Dan Bross, KUAC – Fairbanks
The Yukon River fall chum salmon run is lagging way behind expectations. State fall chum manager Jeff Estensen says past the normal mid-point of the run, less than half the median number of fish have been counted by the state’s sonar at Pilot Station.
Estensen says the entire fall chum run is projected at this point to come in below 400,000 fish. U.S. Fish and Wildlife Service Yukon Fisheries biologist Fred Bue says things look bleak, but it’s still possible that the latter portion of the run could pick up.
There’s been no commercial fishing for fall chums, and managers closed subsistence fishing until tomorrow, after that it will re-open for two 48-hour periods per week. Sport fishing for fall chums will close tomorrow. The restrictions come after weeks of high water that have already limited fishing success, a Yukon Chinook run that was very weak, and an average summer chum return. Bue says both the Chinook and fall chum runs are the product of strong parent years, but there’s speculation that heavy eggs production can lead to increased mortality.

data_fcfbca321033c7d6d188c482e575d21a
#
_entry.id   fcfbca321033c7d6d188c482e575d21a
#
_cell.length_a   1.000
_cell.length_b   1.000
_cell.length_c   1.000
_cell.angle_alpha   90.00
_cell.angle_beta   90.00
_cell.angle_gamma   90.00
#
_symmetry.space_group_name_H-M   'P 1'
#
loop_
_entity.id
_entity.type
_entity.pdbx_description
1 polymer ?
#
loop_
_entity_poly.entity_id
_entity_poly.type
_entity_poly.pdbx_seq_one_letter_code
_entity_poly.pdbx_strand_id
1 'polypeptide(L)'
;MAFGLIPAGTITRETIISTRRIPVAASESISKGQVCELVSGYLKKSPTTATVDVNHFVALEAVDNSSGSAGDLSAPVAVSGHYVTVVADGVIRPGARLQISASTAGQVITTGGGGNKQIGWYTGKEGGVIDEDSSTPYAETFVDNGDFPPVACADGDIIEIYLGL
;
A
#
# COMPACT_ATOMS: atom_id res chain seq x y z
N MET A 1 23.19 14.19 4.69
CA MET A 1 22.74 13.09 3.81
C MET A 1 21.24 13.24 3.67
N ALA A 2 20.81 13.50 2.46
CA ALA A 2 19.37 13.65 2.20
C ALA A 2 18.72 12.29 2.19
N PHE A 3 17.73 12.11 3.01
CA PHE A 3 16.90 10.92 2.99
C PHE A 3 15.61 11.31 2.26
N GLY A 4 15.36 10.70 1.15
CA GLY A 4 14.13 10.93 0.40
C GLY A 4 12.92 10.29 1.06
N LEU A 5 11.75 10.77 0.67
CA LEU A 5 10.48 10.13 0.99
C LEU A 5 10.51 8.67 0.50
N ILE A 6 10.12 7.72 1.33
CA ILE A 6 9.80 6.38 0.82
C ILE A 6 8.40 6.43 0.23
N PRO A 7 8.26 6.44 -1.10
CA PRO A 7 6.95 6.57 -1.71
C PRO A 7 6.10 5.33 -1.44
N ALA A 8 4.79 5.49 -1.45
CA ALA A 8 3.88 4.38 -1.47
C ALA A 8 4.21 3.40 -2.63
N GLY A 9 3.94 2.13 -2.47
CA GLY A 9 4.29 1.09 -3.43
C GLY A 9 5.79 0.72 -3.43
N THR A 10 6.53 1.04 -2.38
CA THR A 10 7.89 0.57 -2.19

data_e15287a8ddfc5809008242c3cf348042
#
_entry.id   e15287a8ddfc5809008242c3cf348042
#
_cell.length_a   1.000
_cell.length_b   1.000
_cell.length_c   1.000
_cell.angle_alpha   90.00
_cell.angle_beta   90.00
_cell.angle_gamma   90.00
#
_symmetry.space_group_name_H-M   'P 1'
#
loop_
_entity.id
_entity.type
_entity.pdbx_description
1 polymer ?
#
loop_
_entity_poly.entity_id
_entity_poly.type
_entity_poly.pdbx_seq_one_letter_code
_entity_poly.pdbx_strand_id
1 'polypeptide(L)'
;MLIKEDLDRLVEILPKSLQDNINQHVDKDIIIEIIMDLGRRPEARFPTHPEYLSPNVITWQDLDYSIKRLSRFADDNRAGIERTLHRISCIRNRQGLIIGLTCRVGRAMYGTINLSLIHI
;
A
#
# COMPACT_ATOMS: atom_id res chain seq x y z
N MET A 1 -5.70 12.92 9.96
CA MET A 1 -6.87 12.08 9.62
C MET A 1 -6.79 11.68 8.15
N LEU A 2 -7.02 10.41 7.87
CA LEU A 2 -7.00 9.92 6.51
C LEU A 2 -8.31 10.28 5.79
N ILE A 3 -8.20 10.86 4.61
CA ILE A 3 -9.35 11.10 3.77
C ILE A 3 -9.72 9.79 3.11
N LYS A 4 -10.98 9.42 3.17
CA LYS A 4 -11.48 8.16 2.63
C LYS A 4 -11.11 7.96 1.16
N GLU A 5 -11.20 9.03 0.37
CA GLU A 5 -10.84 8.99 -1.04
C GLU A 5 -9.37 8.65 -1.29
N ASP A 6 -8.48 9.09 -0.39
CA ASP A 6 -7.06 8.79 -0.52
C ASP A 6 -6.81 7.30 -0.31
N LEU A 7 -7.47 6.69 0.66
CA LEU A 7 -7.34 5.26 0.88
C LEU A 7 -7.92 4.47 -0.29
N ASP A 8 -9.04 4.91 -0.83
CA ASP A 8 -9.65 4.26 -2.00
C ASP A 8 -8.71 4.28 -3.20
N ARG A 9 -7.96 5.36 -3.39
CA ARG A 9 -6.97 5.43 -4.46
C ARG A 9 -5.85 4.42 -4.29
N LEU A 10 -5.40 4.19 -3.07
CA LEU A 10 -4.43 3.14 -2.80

Bue stresses that there are a lot of factors that affect salmon survival including water temperature and spring break up conditions. The weak Yukon Chinook and fall chum runs have hit Canadian fisherman especially hard, as the two species are the ones that migrate to upstream spawning grounds past the border. The last Yukon salmon of the season, silvers are just beginning to come into the river, but are also off to a slow start.
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